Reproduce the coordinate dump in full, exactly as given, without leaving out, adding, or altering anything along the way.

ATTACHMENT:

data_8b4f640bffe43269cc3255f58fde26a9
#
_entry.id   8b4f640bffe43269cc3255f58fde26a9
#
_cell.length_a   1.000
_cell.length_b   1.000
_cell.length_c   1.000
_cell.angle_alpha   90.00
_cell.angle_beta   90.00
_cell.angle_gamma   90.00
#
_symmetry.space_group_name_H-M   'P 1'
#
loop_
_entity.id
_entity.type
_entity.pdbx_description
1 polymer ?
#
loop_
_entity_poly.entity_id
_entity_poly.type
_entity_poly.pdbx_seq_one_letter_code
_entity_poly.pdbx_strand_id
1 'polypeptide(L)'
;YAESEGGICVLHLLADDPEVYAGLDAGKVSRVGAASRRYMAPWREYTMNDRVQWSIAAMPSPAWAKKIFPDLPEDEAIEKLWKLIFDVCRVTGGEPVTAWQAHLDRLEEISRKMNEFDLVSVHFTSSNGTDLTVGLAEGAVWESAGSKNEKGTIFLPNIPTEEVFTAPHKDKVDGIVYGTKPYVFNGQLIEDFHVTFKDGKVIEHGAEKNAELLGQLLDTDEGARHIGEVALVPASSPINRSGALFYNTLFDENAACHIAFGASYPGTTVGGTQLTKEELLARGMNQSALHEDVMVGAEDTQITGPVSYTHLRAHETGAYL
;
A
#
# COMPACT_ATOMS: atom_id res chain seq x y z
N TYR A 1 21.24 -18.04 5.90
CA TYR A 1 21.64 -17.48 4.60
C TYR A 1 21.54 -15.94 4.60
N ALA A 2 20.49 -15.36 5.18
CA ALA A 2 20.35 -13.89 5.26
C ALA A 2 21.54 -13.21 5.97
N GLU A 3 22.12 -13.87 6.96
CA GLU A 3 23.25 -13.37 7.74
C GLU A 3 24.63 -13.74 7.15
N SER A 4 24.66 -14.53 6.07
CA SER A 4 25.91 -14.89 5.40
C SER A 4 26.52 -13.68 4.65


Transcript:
data_8b4f640bffe43269cc3255f58fde26a9
#
_entry.id   8b4f640bffe43269cc3255f58fde26a9
#
_cell.length_a   1.000
_cell.length_b   1.000
_cell.length_c   1.000
_cell.angle_alpha   90.00
_cell.angle_beta   90.00
_cell.angle_gamma   90.00
#
_symmetry.space_group_name_H-M   'P 1'
#
loop_
_entity.id
_entity.type
_entity.pdbx_description
1 polymer ?
#
loop_
_entity_poly.entity_id
_entity_poly.type
_entity_poly.pdbx_seq_one_letter_code
_entity_poly.pdbx_strand_id
1 'polypeptide(L)'
;YAESEGGICVLHLLADDPEVYAGLDAGKVSRVGAASRRYMAPWREYTMNDRVQWSIAAMPSPAWAKKIFPDLPEDEAIEKLWKLIFDVCRVTGGEPVTAWQAHLDRLEEISRKMNEFDLVSVHFTSSNGTDLTVGLAEGAVWESAGSKNEKGTIFLPNIPTEEVFTAPHKDKVDGIVYGTKPYVFNGQLIEDFHVTFKDGKVIEHGAEKNAELLGQLLDTDEGARHIGEVALVPASSPINRSGALFYNTLFDENAACHIAFGASYPGTTVGGTQLTKEELLARGMNQSALHEDVMVGAEDTQITGPVSYTHLRAHETGAYL
;
A
#
# COMPACT_ATOMS: atom_id res chain seq x y z
N TYR A 1 21.24 -18.04 5.90
CA TYR A 1 21.64 -17.48 4.60
C TYR A 1 21.54 -15.94 4.60
N ALA A 2 20.49 -15.36 5.18
CA ALA A 2 20.35 -13.89 5.26
C ALA A 2 21.54 -13.21 5.97
N GLU A 3 22.12 -13.87 6.96
CA GLU A 3 23.25 -13.37 7.74
C GLU A 3 24.63 -13.74 7.15
N SER A 4 24.66 -14.53 6.07
CA SER A 4 25.91 -14.89 5.40
C SER A 4 26.52 -13.68 4.65